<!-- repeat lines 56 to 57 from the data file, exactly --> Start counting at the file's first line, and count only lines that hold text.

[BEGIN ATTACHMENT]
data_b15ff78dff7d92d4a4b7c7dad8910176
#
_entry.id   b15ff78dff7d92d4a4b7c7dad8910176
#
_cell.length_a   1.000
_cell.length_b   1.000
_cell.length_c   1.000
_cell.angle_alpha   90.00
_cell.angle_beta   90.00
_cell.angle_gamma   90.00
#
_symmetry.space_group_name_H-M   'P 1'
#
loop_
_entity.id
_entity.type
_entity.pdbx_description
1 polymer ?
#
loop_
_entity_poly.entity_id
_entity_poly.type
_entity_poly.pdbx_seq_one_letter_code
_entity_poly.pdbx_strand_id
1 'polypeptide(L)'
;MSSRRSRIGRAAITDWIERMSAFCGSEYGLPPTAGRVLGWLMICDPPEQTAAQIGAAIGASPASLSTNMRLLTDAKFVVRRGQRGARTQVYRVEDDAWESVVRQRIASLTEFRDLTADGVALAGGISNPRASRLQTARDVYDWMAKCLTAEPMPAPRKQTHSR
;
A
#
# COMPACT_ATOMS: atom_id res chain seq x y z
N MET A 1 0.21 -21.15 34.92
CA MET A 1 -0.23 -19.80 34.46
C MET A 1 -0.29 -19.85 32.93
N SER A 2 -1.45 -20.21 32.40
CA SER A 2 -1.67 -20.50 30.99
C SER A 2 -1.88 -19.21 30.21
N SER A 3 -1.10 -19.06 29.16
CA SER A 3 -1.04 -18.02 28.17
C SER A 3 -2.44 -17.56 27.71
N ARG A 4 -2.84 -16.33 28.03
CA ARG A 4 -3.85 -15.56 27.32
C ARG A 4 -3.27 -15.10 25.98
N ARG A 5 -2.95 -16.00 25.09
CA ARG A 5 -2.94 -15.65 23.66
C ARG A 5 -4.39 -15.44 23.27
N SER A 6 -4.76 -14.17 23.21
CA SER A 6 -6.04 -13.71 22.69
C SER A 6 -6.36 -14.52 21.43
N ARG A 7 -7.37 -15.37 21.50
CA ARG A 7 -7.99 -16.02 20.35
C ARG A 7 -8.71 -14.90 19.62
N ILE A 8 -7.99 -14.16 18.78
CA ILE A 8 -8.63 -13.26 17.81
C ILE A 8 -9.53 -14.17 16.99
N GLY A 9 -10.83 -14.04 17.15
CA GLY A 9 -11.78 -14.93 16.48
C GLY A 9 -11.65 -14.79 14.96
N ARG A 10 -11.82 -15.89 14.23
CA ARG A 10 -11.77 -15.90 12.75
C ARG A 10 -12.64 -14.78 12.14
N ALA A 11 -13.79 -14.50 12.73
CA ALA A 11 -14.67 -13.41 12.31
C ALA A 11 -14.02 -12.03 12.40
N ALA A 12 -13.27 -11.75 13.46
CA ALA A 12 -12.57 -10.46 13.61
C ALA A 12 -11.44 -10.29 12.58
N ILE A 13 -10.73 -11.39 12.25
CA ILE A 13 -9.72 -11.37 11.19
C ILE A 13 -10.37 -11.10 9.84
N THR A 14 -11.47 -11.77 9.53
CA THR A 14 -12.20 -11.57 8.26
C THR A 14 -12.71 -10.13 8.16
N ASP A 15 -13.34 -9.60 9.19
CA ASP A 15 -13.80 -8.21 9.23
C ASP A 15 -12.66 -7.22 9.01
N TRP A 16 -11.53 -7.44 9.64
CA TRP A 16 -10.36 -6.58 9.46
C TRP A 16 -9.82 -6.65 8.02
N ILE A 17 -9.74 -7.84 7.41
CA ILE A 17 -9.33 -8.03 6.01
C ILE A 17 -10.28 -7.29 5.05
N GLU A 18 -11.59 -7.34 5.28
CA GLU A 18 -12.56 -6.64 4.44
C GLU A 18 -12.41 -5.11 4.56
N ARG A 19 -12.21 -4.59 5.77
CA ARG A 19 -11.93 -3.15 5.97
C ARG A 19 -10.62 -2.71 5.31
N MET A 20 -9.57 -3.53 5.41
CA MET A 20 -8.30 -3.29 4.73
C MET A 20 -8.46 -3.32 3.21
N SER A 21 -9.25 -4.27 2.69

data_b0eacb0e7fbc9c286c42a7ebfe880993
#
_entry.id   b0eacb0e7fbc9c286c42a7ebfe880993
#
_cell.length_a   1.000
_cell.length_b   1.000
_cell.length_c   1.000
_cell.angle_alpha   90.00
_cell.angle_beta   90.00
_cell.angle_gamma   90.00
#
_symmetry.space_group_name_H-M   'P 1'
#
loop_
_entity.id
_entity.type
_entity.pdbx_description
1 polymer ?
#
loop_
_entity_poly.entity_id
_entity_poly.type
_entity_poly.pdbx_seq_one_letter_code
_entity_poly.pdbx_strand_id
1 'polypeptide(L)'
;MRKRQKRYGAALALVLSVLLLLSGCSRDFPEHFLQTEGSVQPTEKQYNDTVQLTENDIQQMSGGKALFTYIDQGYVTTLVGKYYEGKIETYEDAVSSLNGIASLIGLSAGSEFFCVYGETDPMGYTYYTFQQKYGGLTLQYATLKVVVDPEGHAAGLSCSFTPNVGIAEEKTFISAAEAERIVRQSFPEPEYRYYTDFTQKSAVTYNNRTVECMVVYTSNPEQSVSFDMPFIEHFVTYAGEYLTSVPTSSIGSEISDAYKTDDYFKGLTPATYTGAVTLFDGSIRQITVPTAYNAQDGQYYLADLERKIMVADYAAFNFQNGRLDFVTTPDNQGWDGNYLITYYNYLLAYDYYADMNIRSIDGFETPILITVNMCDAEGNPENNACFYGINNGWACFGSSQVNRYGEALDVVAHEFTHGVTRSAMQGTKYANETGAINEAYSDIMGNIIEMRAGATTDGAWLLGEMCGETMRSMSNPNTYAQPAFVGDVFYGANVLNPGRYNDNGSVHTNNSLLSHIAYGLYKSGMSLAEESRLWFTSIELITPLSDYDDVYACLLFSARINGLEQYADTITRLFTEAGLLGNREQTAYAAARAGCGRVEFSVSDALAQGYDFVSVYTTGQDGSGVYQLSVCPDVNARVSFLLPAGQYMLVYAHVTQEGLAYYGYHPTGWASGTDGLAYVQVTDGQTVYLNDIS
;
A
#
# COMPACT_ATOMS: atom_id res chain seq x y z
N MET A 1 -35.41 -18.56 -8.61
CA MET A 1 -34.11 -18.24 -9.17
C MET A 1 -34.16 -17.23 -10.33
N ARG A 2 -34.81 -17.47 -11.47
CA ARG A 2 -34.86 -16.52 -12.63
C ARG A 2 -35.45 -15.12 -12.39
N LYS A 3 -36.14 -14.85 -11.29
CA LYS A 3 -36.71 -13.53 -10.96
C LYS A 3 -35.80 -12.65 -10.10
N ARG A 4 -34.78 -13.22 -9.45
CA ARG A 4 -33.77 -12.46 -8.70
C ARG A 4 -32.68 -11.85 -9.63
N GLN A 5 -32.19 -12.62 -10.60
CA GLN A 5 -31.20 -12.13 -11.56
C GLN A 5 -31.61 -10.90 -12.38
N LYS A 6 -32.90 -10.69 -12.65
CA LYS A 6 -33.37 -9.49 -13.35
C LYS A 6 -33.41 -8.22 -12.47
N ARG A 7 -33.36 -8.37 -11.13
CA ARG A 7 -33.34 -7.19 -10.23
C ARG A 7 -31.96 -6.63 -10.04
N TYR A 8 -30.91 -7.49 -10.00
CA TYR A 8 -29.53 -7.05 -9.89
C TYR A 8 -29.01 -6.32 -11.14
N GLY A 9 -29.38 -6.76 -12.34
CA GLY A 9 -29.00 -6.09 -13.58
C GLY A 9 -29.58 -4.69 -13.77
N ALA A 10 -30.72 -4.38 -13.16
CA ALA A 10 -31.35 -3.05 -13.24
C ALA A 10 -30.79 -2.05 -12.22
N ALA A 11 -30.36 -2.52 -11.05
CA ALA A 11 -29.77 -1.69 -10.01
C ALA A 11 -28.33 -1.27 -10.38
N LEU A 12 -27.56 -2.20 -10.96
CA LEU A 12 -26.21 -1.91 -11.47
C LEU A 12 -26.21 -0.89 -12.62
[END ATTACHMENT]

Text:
CA GLY A 9 -11.78 -14.93 16.48
C GLY A 9 -11.65 -14.79 14.96